Malak continues, “I was 4 down after 18 in the finals, then I won the 1st, 2nd, 3rd. Then in-between we came all-square. The final hole is a long par 4 dogleg left. I was on the wall of the bunker and my partner had hit his drive in the woods, so he had laid up to 30 feet short of the green and he chipped it to about 6 feet, so he was going to make a par.” His competitor was a good friend and the two were enjoying the round together. They were sinking birdies and pars from everywhere. Malak stepped up to his shot, “So I was standing with my lob wedge,” knowing he needed a par to go to a playoff. “I hit it and it bounced on the green because the green was higher from where I was standing, it took one pitch, took a little bounce to the right, kept rolling, kept rolling and went in the hole. I thought, oh my god that’s in. And I won! It’s unbelievable.”Moin Malak left the amateur circuit and turned professional in 2011. It was later then he had anticipated but plans got postponed so he could start building a family. He had gotten married and they had a daughter. “Then I turned professional and started competing on the pro tour. There’s a huge difference between playing as an amateur and playing as a professional.” One of the first differences Malak notes is that on the amateur circuit you have people playing just out of their love of golf. “When you turn pro it’s a living.” Once Malak began playing for a living he approached tournaments completely different. “If you’re playing for a living then each shot counts, even if it’s a small two-foot putt you’ll still take your time because you don’t want to miss it.”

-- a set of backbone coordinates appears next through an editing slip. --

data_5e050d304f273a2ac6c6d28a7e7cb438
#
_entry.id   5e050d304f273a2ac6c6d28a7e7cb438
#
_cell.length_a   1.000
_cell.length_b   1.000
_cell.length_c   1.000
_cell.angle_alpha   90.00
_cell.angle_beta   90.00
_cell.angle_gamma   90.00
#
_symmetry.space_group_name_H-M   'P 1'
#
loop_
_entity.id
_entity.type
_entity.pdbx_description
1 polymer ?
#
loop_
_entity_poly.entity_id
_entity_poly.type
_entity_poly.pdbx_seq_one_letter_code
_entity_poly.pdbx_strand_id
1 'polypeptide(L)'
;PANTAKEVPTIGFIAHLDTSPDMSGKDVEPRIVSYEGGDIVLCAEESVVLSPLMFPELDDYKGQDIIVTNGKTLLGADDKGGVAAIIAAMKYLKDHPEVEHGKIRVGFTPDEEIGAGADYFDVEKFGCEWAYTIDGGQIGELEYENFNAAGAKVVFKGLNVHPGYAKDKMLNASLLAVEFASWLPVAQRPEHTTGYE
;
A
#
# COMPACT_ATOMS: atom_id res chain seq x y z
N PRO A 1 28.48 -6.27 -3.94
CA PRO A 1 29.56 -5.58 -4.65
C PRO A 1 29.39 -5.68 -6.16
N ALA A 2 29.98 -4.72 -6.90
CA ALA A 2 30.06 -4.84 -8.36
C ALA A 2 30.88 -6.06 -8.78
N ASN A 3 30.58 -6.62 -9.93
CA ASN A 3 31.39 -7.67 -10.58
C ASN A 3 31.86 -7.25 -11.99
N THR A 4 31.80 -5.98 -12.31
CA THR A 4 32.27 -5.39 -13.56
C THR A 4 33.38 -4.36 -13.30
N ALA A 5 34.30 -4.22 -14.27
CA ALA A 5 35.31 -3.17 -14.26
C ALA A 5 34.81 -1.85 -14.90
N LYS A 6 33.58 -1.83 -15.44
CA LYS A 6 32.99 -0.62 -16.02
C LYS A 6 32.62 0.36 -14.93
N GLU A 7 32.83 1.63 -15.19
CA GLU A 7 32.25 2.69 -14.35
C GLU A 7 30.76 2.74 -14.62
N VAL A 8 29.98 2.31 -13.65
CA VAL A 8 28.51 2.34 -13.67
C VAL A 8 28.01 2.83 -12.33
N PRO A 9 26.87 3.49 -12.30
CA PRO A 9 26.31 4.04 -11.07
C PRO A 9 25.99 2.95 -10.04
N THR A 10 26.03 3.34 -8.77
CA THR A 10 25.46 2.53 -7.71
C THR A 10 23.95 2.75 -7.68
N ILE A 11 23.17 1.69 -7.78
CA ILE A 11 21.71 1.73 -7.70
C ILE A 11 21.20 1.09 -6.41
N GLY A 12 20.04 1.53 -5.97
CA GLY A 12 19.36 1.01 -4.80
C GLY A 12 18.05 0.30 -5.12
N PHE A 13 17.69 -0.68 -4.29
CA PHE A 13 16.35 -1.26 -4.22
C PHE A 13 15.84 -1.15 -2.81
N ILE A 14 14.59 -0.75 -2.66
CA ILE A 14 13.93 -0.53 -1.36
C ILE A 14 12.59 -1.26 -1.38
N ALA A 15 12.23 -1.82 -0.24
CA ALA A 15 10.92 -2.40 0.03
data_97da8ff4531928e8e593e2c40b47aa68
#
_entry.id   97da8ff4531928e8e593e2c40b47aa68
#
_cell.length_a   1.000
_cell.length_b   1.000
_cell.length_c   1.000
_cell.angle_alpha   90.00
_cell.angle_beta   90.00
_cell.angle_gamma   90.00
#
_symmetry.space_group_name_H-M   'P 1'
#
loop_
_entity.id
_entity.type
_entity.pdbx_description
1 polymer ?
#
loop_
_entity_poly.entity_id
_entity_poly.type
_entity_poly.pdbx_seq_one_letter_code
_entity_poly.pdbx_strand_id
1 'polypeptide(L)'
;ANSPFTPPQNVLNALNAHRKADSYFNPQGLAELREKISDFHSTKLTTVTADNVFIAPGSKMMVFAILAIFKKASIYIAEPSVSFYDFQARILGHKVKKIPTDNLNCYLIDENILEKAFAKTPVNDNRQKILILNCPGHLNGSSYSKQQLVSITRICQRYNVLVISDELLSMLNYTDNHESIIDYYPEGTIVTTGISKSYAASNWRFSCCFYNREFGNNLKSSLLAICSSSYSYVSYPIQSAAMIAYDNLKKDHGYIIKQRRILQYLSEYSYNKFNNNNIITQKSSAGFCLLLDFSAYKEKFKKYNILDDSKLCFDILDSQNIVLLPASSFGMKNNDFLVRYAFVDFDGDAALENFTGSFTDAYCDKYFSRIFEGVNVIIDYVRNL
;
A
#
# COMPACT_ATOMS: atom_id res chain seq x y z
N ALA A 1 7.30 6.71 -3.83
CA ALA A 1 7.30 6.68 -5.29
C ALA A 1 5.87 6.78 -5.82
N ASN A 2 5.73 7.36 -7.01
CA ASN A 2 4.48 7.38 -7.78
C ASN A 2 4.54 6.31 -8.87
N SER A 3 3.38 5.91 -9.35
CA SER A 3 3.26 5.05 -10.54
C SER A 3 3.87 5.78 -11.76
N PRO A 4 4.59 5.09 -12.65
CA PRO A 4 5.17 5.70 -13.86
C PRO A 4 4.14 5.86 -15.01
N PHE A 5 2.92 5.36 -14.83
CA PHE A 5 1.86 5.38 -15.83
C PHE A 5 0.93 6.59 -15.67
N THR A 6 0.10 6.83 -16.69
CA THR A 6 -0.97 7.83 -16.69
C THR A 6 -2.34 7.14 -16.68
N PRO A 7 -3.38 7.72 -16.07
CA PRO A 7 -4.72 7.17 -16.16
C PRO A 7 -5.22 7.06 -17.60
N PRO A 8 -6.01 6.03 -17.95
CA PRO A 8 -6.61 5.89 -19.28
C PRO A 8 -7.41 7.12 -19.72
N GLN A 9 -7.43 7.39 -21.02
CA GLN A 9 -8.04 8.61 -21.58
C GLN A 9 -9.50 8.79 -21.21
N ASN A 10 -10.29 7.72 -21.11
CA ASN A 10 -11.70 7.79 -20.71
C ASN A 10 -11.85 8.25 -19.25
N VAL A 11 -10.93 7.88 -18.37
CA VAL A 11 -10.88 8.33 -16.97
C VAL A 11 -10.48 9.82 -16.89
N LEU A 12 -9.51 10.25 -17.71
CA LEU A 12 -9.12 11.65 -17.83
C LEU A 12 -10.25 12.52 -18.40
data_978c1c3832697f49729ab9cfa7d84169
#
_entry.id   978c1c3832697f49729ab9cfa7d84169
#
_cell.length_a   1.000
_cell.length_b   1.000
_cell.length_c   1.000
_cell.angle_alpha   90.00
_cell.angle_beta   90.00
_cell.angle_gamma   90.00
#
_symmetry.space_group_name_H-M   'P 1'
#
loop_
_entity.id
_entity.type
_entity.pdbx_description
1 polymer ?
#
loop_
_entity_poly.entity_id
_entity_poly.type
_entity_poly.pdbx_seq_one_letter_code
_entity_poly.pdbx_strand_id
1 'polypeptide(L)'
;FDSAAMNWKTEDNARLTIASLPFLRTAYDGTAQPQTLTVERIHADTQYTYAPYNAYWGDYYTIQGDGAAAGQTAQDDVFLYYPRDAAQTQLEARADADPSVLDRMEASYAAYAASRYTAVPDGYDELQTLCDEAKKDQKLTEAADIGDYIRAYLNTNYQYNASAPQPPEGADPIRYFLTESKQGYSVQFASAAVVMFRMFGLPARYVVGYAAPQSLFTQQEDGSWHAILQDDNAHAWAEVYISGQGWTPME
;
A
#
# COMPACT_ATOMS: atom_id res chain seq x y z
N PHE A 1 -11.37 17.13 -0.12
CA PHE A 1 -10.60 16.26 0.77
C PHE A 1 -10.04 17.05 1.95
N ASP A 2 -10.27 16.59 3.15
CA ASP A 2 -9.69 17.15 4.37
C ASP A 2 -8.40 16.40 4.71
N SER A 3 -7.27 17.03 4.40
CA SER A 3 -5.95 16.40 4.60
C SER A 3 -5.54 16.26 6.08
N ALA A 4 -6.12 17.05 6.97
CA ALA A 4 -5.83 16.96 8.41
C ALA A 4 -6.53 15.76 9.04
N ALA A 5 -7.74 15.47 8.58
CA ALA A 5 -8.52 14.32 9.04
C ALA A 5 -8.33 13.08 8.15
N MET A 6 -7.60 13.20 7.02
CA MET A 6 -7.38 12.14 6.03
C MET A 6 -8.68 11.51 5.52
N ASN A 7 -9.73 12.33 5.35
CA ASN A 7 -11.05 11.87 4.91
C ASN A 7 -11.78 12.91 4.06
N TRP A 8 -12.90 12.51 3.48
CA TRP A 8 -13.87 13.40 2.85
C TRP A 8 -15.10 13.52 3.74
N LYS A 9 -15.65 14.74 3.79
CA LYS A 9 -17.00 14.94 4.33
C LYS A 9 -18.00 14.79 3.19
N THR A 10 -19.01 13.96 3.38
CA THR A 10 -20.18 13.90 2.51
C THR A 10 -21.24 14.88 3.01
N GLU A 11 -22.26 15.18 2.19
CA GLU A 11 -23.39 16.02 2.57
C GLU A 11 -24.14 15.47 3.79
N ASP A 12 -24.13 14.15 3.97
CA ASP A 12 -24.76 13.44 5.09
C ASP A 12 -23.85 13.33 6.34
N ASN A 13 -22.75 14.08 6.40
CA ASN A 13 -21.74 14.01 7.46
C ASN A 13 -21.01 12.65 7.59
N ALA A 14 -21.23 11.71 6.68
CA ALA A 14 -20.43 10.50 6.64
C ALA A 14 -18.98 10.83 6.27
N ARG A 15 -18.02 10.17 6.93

Malak notes that the golfer’s appearance differentiates from the amateur and professional tour. He points out “when you’re playing amateurs it’s all about the look, what clothes your wearing, what equipment your using… it’s all pomp and show for the most part.” The clothes and equipment become less important when you transition to the pro tour. “You go on the pro tour, nobody cares, it’s all about who makes the last putt. Who finishes in the least number of holes.”